Spin
Spin Spin (sp[i^]n), v. t. [imp. & p. p. {Spun}(Archaic imp. {Span}); p. pr. & vb. n. {Spinning}.] [AS. spinnan; akin to D. & G. spinnen, Icel. & Sw. spinna, Dan. spinde, Goth. spinnan, and probably to E. span. [root]170. Cf. {Span}, v. t., {Spider}.] 1. To draw out, and twist into threads, either by the hand or machinery; as, to spin wool, cotton, or flax; to spin goat's hair; to produce by drawing out and twisting a fibrous material. [1913 Webster]

All the yarn she [Penelope] spun in Ulysses' absence did but fill Ithaca full of moths. --Shak. [1913 Webster]

2. To draw out tediously; to form by a slow process, or by degrees; to extend to a great length; -- with out; as, to spin out large volumes on a subject. [1913 Webster]

Do you mean that story is tediously spun out? --Sheridan. [1913 Webster]

3. To protract; to spend by delays; as, to spin out the day in idleness. [1913 Webster]

By one delay after another they spin out their whole lives. --L'Estrange. [1913 Webster]

4. To cause to turn round rapidly; to whirl; to twirl; as, to spin a top. [1913 Webster]

5. To form (a web, a cocoon, silk, or the like) from threads produced by the extrusion of a viscid, transparent liquid, which hardens on coming into contact with the air; -- said of the spider, the silkworm, etc. [1913 Webster]

6. (Mech.) To shape, as malleable sheet metal, into a hollow form, by bending or buckling it by pressing against it with a smooth hand tool or roller while the metal revolves, as in a lathe. [1913 Webster]

{To spin a yarn} (Naut.), to tell a story, esp. a long or fabulous tale.

{To spin hay} (Mil.), to twist it into ropes for convenient carriage on an expedition.

{To spin street yarn}, to gad about gossiping. [Collog.] [1913 Webster]


The Collaborative International Dictionary of English. 2000.

Synonyms:

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  • spin — spin …   Dictionnaire des rimes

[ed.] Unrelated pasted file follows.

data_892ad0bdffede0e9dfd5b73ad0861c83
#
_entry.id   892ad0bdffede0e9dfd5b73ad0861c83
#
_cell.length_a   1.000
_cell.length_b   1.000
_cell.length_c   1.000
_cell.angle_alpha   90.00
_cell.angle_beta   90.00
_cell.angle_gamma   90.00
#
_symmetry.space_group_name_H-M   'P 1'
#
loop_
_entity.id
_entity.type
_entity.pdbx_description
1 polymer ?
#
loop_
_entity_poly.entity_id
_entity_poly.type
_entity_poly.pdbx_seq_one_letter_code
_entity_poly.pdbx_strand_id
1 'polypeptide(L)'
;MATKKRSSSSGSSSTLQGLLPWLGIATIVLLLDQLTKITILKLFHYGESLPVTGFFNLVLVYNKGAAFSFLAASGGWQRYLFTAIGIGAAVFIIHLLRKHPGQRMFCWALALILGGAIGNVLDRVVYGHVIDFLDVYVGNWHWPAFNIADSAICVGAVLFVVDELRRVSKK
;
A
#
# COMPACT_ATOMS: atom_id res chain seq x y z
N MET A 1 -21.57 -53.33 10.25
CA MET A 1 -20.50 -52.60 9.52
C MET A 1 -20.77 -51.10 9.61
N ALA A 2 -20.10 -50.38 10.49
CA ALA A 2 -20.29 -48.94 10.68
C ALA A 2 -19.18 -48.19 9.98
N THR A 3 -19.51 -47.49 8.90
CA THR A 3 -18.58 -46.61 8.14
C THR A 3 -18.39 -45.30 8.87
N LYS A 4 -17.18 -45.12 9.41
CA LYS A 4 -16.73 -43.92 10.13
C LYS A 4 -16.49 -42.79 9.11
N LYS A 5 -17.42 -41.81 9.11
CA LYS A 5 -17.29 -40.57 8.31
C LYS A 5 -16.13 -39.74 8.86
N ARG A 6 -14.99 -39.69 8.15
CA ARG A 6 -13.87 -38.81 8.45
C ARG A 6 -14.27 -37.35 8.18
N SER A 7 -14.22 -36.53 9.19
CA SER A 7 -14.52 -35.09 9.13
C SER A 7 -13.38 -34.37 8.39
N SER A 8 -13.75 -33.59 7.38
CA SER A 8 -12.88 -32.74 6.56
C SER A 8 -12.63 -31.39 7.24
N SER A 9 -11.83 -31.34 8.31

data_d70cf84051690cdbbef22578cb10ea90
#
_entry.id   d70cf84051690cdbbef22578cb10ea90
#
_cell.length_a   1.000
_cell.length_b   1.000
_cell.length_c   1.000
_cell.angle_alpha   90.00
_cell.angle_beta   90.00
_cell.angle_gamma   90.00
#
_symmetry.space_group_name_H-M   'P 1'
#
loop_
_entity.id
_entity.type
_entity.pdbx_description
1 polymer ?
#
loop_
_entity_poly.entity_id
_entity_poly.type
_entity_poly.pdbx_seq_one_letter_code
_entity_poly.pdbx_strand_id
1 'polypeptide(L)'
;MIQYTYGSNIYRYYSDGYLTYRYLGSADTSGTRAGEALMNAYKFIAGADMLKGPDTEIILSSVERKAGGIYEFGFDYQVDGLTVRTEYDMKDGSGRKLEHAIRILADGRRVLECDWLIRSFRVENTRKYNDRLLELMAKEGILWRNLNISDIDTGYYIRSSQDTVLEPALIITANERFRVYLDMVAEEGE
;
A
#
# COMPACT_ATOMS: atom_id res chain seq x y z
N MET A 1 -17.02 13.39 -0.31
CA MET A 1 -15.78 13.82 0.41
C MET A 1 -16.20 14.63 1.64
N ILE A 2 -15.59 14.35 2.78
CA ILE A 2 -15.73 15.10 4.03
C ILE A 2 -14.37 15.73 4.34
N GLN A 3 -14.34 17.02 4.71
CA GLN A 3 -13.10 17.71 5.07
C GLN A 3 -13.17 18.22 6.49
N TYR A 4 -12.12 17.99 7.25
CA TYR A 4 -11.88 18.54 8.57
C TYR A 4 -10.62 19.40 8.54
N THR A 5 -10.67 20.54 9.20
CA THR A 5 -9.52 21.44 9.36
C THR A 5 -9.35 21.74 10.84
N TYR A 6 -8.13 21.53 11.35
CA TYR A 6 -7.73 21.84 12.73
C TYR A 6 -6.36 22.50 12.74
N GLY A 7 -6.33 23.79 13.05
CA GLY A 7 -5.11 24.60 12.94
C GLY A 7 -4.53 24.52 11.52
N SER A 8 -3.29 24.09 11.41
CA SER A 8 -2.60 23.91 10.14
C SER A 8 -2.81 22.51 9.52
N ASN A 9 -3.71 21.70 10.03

• SPIN — On appelle «spin» le moment angulaire ou cinétique intrinsèque des particules quantiques ou quantons. Ce terme anglais évoque le mouvement de rotation propre que peuvent posséder les objets physiques, telles les planètes ou les balles de tennis,… …   Encyclopédie Universelle

  • Spin — (von englisch spin ‚Drehung‘, ‚Drall‘), auch Eigendrehimpuls, ist eine quantenmechanische Eigenschaft von Teilchen. Spin hat kein Pendant in der klassischen Physik, und somit können semi klassische Erklärungen und Analogien nicht vollständig …   Deutsch Wikipedia

  • spin — spin·ach; spin; spin·dle·age; spin·dle·ful; spin·dler; spin·dli·ness; spin·dly; spin·drift; spin·et; spin·i·ness; spin·na·bil·i·ty; spin·na·ble; spin·na·ker; spin·ner; spin·ner·et; spin·ner·ular; spin·ner·ule; spin·nery; spin·ney; spin·or;… …   English syllables

  • Spin — may refer to:* Rotation or spin, a movement of an object in a circular motion * Spin (physics) or particle spin, a fundamental property of elementary particles * Spin (flight), a special and often intense case of a stall * Spin (public relations) …   Wikipedia

  • SPIN — (ursprünglich ein Akronym für Simple PROMELA Interpreter) ist eines der bekanntesten Werkzeuge zur Modellprüfung (engl. Model Checking). SPIN prüft endliche Zustandsautomaten (engl. Finite State Machines) mit der temporalen Logik LTL. Zusätzlich… …   Deutsch Wikipedia

  • Spin — Spin: Содержание 1 В математике 2 В вычислительной технике 3 В музыке …   Википедия

  • spin — [spin] vt. spun, spinning [ME spinnen < OE spinnan, akin to Ger spinnen < IE base * (s)pen(d) , to pull, draw, spin > Lith spéndžiu, to lay a snare & (prob.) L pendere, to hang] 1. a) to draw out and twist fibers of (wool, cotton, etc.)… …   English World dictionary

  • spin — 1. The form for the regular past tense and past participle of the verb is spun: • The other man spun towards the sound, gun extended, ready to fire A. Lejeune, 1986 • I was spun round, and dragged back A. Billson, 1993. Before the 20c span was… …   Modern English usage

  • spin — ► VERB (spinning; past and past part. spun) 1) turn round quickly. 2) (of a person s head) give a sensation of dizziness. 3) (with reference to a ball) move through the air with a revolving motion. 4) draw out and twist (the fibres of wool,… …   English terms dictionary

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